America

Amid Nails And Mud, Oklahoma Neighborhood Pulls Together

  • Brian Hock poses for a portrait in what is left of the home he shared with his wife and two daughters in the Heatherwood subdivision of Moore, Okla. They have lived in the 2,000-square-foot home for nine years and aren't sure what they'll do next.
    Hide caption
    Brian Hock poses for a portrait in what is left of the home he shared with his wife and two daughters in the Heatherwood subdivision of Moore, Okla. They have lived in the 2,000-square-foot home for nine years and aren't sure what they'll do next.
    Katie Hayes Luke for NPR
  • The Hock family managed to find their pet guinea pig, their mortgage papers, some dishes and an expensive bottle of wine in the rubble.
    Hide caption
    The Hock family managed to find their pet guinea pig, their mortgage papers, some dishes and an expensive bottle of wine in the rubble.
    Katie Hayes Luke for NPR
  • Sara Hock, 11, poses for a portrait in her bedroom window.
    Hide caption
    Sara Hock, 11, poses for a portrait in her bedroom window.
    Katie Hayes Luke for NPR
  • Matt Claxton sits before his shattered house. He and his wife and their two dogs rode out the storm in a neighbor's shelter across the street from their home in Heatherwood. The area behind Claxton is the room they had planned to shelter in.
    Hide caption
    Matt Claxton sits before his shattered house. He and his wife and their two dogs rode out the storm in a neighbor's shelter across the street from their home in Heatherwood. The area behind Claxton is the room they had planned to shelter in.
    Katie Hayes Luke for NPR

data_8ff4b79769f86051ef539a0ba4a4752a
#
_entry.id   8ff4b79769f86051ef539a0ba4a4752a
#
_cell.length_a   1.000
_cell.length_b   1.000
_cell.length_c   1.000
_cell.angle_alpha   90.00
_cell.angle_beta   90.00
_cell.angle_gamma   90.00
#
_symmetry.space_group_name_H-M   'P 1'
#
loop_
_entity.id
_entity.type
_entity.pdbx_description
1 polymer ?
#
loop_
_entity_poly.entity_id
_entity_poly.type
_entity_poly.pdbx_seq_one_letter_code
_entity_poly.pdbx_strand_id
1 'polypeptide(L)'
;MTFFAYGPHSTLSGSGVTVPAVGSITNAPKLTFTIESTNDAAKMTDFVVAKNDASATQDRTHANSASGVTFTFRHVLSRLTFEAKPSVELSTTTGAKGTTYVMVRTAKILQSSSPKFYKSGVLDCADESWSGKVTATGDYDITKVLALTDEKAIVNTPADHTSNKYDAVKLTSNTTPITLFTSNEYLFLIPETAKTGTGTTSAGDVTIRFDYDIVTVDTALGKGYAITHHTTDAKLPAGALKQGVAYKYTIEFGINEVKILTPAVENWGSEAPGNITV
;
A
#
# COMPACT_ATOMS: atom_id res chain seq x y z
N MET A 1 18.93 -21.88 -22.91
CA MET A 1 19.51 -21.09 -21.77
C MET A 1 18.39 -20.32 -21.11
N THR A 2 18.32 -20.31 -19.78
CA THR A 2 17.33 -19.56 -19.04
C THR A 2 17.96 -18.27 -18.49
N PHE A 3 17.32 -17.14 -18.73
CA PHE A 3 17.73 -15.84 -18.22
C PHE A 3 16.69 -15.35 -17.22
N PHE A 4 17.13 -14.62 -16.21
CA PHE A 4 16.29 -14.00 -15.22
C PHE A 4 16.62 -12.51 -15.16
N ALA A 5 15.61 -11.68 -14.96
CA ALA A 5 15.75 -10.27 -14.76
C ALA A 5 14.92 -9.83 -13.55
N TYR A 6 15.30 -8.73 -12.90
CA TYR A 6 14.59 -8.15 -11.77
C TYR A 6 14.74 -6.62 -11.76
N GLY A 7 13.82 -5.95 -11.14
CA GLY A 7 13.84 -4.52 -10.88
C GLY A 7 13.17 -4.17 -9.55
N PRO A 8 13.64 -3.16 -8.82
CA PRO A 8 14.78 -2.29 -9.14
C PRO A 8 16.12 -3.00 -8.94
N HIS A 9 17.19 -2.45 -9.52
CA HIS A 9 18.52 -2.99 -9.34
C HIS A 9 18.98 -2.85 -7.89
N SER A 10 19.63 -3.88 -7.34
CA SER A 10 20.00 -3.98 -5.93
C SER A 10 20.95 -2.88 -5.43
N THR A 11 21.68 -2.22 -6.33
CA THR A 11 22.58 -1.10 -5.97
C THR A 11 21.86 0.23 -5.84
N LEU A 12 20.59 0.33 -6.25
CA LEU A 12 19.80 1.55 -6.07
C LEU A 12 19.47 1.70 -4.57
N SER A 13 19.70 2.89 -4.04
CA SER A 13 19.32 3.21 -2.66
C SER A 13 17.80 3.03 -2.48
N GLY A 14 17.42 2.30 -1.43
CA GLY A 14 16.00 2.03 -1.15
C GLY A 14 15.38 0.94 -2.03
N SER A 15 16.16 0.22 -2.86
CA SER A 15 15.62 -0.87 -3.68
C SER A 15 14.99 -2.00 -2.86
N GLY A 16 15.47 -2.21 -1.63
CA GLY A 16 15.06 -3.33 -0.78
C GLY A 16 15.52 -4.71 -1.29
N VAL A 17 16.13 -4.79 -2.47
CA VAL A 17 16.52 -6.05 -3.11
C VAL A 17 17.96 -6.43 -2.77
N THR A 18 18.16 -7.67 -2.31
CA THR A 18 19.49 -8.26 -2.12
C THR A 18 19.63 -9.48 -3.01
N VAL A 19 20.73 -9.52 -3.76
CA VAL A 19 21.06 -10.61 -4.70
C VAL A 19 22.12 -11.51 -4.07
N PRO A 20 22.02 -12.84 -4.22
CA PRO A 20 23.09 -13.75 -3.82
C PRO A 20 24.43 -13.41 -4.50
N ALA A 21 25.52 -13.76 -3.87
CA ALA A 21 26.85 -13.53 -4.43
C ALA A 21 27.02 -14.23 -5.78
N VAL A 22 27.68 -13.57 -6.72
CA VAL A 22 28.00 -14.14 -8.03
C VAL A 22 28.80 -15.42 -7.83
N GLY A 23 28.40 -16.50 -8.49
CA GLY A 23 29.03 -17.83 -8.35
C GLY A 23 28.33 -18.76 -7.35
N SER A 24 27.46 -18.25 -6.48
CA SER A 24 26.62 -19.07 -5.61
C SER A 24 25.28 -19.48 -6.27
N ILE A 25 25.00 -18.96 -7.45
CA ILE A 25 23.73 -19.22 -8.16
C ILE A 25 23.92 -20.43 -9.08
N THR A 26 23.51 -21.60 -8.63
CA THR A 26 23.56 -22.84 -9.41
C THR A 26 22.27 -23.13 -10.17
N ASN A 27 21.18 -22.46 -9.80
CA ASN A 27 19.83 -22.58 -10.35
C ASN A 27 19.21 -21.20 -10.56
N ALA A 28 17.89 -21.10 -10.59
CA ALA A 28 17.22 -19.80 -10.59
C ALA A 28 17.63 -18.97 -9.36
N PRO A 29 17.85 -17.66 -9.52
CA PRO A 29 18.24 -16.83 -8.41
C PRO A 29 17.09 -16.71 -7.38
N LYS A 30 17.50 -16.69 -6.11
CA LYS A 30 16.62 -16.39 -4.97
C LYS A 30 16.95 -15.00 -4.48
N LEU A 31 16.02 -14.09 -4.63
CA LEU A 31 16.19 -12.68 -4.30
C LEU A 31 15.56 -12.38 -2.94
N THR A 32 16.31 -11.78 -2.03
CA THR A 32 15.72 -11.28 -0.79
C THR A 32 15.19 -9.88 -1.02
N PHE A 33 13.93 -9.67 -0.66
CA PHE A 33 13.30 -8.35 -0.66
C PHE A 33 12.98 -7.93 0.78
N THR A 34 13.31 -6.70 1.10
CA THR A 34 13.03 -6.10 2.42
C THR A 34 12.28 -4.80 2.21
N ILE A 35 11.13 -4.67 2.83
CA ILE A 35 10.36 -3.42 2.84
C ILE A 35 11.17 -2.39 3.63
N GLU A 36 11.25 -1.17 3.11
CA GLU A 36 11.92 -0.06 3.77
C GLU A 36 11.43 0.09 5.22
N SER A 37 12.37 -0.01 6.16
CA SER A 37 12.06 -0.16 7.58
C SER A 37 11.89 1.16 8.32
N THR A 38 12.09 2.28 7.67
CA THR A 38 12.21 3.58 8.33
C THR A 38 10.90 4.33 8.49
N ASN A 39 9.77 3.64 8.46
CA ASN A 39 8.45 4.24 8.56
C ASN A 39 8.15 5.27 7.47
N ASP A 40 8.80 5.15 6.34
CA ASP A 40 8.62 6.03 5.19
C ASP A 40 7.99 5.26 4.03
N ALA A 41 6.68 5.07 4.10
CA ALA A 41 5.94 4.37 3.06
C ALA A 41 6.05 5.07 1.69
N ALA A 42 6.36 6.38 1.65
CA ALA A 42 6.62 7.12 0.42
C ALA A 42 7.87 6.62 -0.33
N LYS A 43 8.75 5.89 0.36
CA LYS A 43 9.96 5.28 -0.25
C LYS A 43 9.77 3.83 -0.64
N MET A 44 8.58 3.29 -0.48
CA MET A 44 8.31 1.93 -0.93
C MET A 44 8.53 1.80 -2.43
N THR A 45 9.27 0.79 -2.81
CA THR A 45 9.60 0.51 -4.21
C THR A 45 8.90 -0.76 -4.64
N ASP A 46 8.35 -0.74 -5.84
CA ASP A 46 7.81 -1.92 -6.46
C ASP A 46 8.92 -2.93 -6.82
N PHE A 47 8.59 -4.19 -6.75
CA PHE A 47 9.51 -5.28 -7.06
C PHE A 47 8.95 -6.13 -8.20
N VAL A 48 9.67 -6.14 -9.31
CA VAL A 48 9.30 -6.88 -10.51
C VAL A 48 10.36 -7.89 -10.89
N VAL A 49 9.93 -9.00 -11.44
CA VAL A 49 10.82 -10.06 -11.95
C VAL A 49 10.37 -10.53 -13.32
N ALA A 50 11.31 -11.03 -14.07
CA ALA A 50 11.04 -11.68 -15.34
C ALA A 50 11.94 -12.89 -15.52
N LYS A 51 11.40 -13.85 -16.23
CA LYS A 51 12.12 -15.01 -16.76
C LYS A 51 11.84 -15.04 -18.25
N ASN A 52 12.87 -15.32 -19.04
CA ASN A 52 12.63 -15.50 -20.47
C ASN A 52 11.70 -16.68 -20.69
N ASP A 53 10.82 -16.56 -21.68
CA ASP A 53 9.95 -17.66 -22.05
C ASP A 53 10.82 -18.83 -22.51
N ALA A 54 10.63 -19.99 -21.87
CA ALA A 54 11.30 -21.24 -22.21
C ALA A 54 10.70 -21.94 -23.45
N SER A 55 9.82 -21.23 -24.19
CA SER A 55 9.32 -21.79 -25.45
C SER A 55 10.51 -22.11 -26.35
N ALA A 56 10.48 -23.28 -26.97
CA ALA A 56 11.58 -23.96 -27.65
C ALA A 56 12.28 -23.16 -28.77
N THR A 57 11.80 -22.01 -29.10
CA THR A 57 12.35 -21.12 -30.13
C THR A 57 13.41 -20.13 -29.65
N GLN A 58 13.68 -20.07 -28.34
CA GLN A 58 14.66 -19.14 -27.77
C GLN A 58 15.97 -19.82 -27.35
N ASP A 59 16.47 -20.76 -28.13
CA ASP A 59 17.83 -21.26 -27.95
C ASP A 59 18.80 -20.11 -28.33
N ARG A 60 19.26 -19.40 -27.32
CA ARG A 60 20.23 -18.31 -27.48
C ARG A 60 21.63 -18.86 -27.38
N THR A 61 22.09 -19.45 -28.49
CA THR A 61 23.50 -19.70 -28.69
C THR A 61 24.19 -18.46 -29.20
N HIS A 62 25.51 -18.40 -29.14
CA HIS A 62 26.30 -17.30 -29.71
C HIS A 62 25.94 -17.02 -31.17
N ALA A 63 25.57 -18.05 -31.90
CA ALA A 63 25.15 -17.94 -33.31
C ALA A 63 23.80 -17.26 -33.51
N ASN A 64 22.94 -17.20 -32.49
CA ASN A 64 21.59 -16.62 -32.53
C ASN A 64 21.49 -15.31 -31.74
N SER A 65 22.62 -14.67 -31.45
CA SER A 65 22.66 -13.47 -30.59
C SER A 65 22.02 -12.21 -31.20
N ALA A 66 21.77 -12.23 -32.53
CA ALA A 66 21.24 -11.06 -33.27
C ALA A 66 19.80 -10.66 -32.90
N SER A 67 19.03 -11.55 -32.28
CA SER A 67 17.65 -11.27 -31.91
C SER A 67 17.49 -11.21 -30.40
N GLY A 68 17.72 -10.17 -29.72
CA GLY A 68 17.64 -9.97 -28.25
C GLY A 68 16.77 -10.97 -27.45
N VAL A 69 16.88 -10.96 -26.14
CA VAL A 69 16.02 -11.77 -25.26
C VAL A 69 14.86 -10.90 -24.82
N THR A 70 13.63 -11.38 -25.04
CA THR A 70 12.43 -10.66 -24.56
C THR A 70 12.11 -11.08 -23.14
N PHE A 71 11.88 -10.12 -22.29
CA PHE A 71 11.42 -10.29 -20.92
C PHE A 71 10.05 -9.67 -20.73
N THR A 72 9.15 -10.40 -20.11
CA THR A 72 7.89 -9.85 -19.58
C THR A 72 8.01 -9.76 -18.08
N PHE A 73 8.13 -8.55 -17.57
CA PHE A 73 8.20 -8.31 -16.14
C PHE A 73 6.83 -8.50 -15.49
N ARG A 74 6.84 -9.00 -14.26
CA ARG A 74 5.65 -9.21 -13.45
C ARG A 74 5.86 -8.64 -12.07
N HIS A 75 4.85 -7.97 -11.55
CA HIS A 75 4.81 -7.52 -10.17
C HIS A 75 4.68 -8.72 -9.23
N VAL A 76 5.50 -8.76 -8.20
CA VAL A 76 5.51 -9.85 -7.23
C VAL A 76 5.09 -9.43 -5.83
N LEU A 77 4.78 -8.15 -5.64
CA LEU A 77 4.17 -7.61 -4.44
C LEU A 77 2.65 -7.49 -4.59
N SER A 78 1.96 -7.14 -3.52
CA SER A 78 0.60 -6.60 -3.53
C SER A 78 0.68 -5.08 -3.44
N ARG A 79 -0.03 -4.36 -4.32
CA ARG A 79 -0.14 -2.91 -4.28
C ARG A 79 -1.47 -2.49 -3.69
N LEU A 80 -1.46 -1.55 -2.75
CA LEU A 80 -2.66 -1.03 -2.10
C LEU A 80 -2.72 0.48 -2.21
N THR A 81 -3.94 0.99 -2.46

• Siblings (from left) Alan, Sylvia and Ariel Trillo share a home in Heatherwood — one of few in the subdivision that is still standing, though everything inside is damaged. Sylvia was amazed at the outpouring of help the community received from strangers.
    Hide caption
    Siblings (from left) Alan, Sylvia and Ariel Trillo share a home in Heatherwood — one of few in the subdivision that is still standing, though everything inside is damaged. Sylvia was amazed at the outpouring of help the community received from strangers.
    Katie Hayes Luke for NPR
  • A battered vehicle sits amid the ruins following the Monday's tornado.
    Hide caption
    A battered vehicle sits amid the ruins following the Monday's tornado.
    Katie Hayes Luke for NPR
  • A bike lay in a yard in Heatherwood.
    Hide caption
    A bike lay in a yard in Heatherwood.
    Katie Hayes Luke for NPR
  • A Heatherwood home after the tornado. One subdivision resident said National Guardsmen and police arrived in the area about 15 minutes after the storm hit.
    Hide caption
    A Heatherwood home after the tornado. One subdivision resident said National Guardsmen and police arrived in the area about 15 minutes after the storm hit.
    Katie Hayes Luke for NPR
  • A home in the Heatherwood subdivision after the tornado. Several neighbors pitched in to help people dig out.
    Hide caption
    A home in the Heatherwood subdivision after the tornado. Several neighbors pitched in to help people dig out.
    Katie Hayes Luke for NPR
  • Some residents said they felt lucky to have survived, even if their homes were shattered.
    Hide caption